APA Basics     2
Reference List
       The References page is a list of the works you used to write your paper.
       Double-space the entire page.
       Alphabetize entries by the author’s last name. If no author, alphabetize by title.
       The first line of each entry should be flush with the left margin. Subsequent lines are indented one-half inch (a
       single tab). In Microsoft Word 2007, highlight the reference list. In the Paragraph box of the Home tab, click
       the arrow icon      in the bottom right corner. Under Indentation/Special, Choose Hanging.

Books in the Reference List: Author’s name. (date). Title of book. Place of publication: Publisher.

         Book, one author:

Camphausen, R. C. (1992). The divine library: A comprehensive reference guide to the sacred texts and the spiritual

         literature of the world. Rochester, VT: Inner Traditions.

         Book, two authors:

Keener, C. S., & Usry, G. (1997). Defending black faith: Answers to tough questions about African-American

         Christianity. New York: Knopf.

Articles in the Reference List: Author’s name. (date). Title of the article. Journal Name, volume(issue), pages.

         Scholarly journal articles: *

Thompson, K. R., Hockwater, W. A., & Mathys, N. J. (1997). Stretch targets: What makes them effective? Academy of

         Management Executive, 11(3), 48-60.

         Magazine articles: Frazier, I. (2001, November). Typewriter man. Atlantic Monthly, 280, 81-92.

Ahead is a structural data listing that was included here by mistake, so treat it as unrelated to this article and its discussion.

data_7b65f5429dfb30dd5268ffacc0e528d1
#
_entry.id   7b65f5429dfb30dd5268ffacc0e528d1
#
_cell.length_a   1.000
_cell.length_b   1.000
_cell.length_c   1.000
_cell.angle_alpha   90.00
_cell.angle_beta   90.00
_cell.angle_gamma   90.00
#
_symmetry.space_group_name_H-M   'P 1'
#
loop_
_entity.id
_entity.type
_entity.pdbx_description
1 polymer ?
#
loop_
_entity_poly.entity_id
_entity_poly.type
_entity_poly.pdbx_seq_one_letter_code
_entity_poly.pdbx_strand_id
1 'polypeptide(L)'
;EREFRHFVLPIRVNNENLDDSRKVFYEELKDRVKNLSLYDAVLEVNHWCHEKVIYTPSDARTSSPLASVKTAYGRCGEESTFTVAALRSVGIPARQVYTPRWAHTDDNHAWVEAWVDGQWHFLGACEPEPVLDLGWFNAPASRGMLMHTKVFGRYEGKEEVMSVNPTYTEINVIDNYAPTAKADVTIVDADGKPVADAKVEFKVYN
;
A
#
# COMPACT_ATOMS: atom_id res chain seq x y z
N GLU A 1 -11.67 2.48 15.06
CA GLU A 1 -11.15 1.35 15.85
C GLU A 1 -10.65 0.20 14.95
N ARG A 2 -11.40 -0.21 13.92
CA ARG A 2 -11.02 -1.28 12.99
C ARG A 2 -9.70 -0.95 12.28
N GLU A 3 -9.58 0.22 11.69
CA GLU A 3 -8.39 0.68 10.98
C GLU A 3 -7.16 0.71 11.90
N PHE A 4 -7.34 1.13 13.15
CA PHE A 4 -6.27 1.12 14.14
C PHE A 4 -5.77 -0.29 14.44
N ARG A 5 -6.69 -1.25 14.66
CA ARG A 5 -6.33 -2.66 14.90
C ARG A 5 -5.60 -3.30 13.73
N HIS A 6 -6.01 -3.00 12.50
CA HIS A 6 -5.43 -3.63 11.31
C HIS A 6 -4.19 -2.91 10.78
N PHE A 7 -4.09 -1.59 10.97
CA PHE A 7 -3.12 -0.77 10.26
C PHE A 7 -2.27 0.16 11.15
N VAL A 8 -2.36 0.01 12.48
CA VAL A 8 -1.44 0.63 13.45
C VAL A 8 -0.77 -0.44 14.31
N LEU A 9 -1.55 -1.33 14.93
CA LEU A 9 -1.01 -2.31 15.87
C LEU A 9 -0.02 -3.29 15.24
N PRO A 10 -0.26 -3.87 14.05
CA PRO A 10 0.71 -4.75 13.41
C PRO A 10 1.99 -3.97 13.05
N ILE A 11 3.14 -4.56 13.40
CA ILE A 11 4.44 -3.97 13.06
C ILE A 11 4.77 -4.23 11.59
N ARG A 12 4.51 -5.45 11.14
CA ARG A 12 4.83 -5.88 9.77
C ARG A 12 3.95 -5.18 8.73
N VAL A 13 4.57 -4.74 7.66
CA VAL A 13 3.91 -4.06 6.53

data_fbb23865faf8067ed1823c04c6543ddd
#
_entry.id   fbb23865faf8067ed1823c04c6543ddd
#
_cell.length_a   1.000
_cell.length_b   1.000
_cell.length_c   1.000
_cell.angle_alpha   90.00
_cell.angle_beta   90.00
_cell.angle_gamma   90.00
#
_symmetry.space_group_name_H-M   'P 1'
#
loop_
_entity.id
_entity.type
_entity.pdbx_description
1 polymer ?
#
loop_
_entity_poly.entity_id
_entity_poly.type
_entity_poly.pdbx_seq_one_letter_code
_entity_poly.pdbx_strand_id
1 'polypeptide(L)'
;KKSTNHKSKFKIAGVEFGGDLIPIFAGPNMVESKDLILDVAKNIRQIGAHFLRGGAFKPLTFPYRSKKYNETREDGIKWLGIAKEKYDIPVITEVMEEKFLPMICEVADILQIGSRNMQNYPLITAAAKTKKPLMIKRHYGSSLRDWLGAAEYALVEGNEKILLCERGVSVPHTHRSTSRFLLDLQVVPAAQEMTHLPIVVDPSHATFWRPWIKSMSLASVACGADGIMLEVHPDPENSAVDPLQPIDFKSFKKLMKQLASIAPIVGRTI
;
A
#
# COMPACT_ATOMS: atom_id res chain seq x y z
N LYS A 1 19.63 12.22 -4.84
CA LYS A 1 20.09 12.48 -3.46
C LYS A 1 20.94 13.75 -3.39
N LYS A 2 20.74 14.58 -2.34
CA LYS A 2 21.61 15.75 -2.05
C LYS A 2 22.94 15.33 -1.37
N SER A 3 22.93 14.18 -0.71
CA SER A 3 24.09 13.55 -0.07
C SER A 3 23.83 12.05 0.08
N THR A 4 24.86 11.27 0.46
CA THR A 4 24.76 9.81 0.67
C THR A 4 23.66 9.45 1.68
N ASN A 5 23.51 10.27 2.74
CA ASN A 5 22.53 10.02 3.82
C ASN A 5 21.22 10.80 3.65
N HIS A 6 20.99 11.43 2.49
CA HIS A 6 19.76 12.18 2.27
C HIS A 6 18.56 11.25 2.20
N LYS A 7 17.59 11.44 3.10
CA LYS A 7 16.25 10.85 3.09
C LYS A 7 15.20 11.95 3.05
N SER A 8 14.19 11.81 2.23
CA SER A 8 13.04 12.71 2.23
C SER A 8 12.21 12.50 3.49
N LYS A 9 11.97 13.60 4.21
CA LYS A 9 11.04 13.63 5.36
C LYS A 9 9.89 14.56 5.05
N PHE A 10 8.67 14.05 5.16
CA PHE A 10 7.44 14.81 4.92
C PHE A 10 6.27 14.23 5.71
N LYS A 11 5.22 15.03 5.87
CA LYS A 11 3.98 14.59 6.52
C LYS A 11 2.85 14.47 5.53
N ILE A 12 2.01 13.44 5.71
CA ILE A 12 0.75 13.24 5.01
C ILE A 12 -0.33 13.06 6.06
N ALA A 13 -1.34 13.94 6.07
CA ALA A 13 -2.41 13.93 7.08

Newspaper articles: Parents must toughen fund-raiser rules. (1997, October 29). Telegraph Herald, pp. A6.

Web pages in the Reference List: Author. (last update or copyright date). Homepage Title. Retrieved from http://URL

Mortimer, G. (n.d.). The William Faulkner Page. Retrieved from

Online video in the Reference List: Author. (Date posted). Title of clip [Video file]. Retrieved from URL

Ericgohl. (2007, March 31). Social Psychology Project [Video file]. Retrieved from

*Some citations may require using a DOI (Digital Object Identifier) number. Check with your professor about their

preference. This can usually be found on the print copy or in the database record. Not all articles have a DOI number.
                                                                    An Examination   1


              An Examination of the Writing Skills of a Thousand Monkeys

                                  Mary Anne Knefel

                                University of Dubuque
                                                                             An Examination      2

                 An Examination of the Writing Skills of a Thousand Monkeys

       Could a thousand monkeys typing at a thousand computers really write the great

American novel, as the old saying suggests? Recently, Smith stated monkeys were as talented as

any writer (2002). Other studies refute this, however. A recent study shows it would take a

hundred years for a monkey to even write a simple sonnet (Jones, 2005).